President Obama, who, according to the same poll, tied with “no opinion,” said: “Yes we can!” And spend he did.

Politicians started saying “too big to fail” when they should have said “too mismanaged to survive,” and their massive bailouts created no-lose scenarios for ineffective businesses to take wild risks. Why wouldn’t they? It’s heads they win, tails the taxpayers lose. Meanwhile, our nation’s limited resources are being artificially directed away from the next generation of entrepreneurs like Bill Gates, Steve Jobs and Michael Dell.

So what did we get in return for all those bailouts? After the Government Motors takeover, GM last month sold only 608 of their heavily subsidized electric Obamamobiles. In 2009, when Cash for Clunkers spent, according to the automotive website Edmunds.com, $24,000 per car sold - to destroy working cars and subsidize replacements - the auto industry recorded its worst sales numbers in 27 years. (In the interest of full disclosure, I should confess that I am the only doctor in America who drives a car that has been officially declared a clunker by his own cousin-in-chief, and it runs great.) And now, after the Fannie Mae and Freddie Mac bailouts, house sales and foreclosures are both moving in exactly the wrong directions.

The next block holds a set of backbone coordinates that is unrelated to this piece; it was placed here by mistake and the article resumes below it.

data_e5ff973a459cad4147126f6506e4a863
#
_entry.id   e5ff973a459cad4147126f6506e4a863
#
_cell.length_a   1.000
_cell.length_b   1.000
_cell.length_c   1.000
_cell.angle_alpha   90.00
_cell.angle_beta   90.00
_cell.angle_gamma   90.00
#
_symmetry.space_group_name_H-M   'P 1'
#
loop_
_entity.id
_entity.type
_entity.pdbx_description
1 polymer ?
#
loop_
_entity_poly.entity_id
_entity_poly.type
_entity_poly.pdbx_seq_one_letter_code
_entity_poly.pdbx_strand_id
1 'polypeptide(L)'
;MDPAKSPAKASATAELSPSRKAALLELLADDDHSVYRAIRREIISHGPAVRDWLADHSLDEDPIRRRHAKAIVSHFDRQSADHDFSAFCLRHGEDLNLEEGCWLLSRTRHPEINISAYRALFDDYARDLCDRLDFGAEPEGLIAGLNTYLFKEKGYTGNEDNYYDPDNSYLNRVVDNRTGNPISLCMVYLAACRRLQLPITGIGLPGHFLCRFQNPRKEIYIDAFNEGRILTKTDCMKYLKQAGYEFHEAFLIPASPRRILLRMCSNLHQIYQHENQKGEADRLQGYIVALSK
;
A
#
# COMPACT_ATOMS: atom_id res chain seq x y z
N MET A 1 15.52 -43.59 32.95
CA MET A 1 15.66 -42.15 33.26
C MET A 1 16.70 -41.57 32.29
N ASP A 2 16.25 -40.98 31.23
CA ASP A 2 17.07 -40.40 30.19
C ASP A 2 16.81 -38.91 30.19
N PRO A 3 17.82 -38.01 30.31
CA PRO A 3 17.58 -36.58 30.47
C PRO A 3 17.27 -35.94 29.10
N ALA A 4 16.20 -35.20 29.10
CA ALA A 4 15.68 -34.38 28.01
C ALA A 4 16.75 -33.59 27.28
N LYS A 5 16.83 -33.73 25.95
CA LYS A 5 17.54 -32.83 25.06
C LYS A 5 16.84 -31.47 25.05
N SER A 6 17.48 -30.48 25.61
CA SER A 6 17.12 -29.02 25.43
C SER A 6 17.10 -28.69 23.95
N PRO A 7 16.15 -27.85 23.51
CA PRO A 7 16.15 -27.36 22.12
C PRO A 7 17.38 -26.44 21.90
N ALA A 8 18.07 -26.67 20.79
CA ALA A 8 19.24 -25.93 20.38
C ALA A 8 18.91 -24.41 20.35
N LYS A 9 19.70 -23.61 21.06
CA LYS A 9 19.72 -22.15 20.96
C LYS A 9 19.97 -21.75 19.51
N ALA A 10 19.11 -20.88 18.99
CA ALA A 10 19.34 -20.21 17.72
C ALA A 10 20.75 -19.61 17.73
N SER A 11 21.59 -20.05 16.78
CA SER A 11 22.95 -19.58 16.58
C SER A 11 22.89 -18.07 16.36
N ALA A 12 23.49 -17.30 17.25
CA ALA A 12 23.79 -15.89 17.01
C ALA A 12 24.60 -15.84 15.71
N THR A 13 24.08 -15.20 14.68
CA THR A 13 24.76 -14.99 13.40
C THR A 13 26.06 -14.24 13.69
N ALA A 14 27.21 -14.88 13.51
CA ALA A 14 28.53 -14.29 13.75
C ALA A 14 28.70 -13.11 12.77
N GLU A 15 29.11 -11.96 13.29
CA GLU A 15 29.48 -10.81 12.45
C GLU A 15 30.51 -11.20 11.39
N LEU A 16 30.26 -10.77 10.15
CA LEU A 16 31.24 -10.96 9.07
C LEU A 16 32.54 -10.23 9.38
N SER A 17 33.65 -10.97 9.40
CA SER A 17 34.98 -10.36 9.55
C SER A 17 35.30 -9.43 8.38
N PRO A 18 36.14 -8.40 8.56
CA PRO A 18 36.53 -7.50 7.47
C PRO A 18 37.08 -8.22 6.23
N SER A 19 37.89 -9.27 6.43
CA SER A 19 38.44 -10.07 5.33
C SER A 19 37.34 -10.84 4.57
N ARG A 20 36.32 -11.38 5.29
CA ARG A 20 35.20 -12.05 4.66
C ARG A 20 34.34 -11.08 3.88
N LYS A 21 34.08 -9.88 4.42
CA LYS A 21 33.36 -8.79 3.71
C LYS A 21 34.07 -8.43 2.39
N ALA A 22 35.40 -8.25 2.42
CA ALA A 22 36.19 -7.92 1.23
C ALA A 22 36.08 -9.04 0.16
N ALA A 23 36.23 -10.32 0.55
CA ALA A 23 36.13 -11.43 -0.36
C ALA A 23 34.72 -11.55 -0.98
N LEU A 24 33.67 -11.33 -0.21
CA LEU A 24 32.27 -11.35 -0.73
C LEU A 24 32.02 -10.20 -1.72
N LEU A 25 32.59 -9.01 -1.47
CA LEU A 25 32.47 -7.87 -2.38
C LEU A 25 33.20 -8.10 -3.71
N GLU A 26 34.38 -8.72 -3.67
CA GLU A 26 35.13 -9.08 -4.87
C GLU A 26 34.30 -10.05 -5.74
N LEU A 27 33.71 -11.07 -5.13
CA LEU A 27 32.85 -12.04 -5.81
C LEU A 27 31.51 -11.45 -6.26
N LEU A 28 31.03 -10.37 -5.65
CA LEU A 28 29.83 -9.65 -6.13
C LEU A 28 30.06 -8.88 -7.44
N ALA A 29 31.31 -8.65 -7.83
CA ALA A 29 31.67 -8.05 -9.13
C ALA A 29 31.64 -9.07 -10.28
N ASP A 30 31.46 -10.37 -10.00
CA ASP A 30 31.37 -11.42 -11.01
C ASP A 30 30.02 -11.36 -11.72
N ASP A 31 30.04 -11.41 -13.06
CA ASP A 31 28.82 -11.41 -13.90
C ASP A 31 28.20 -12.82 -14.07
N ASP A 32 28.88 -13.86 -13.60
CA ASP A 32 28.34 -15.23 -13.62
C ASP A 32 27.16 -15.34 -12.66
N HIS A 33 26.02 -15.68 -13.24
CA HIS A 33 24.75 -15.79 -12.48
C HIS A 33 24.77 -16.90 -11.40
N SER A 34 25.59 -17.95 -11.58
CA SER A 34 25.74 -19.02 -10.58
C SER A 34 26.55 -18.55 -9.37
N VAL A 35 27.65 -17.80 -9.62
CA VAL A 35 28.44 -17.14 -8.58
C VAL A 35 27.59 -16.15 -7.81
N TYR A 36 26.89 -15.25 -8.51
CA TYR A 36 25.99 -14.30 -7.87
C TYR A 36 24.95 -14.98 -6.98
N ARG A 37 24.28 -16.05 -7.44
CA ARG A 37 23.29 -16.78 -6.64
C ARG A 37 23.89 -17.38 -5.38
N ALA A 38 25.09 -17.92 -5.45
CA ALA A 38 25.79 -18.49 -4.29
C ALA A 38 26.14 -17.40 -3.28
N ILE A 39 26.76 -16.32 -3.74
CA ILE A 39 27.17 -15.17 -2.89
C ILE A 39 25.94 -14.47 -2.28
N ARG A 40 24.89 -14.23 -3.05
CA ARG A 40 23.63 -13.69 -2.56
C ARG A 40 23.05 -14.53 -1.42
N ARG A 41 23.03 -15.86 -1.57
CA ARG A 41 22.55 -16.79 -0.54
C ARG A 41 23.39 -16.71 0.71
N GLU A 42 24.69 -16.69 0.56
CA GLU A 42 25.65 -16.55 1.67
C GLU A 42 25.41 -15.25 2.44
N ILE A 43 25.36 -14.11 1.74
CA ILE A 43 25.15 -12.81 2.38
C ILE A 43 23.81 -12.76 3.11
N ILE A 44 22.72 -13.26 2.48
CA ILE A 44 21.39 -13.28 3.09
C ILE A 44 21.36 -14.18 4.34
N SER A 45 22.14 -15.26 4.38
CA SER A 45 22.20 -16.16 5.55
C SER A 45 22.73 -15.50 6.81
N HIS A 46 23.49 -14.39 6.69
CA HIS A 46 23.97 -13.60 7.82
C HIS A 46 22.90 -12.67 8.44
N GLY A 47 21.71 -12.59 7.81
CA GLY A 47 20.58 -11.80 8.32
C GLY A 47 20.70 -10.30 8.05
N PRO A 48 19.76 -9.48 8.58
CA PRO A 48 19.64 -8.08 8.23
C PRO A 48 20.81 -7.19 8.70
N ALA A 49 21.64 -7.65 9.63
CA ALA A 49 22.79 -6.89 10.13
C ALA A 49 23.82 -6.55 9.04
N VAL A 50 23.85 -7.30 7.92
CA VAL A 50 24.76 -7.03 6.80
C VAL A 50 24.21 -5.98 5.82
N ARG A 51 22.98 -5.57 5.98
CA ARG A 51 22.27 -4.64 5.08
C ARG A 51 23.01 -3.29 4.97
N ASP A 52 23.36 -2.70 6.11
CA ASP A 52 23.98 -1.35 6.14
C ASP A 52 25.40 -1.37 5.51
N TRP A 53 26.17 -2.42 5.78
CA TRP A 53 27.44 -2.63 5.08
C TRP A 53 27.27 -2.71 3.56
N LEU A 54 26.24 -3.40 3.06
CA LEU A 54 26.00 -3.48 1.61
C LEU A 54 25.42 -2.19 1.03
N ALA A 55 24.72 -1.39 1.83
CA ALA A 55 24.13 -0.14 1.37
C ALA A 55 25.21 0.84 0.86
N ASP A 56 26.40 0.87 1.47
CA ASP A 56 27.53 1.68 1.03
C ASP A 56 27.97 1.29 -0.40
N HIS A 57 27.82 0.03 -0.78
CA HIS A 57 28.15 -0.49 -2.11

Mr. Obama cleverly shifted his language from bailouts to “winning the future” with calls for still more spending, but these are, of course, two sides of the same coin. His lack of imagination traps him in the mistaken belief that new innovations flow from government largesse. With soaring rhetoric in his State of the Union Address, he spoke of Thomas Edison’s light bulb, the Wright Brothers’ airplane and even modern-day Google and Facebook and said, “Our government has provided cutting-edge scientists and inventors with the support that they need,” but it didn’t cross his teleprompter that none of the innovators he cited needed government welfare.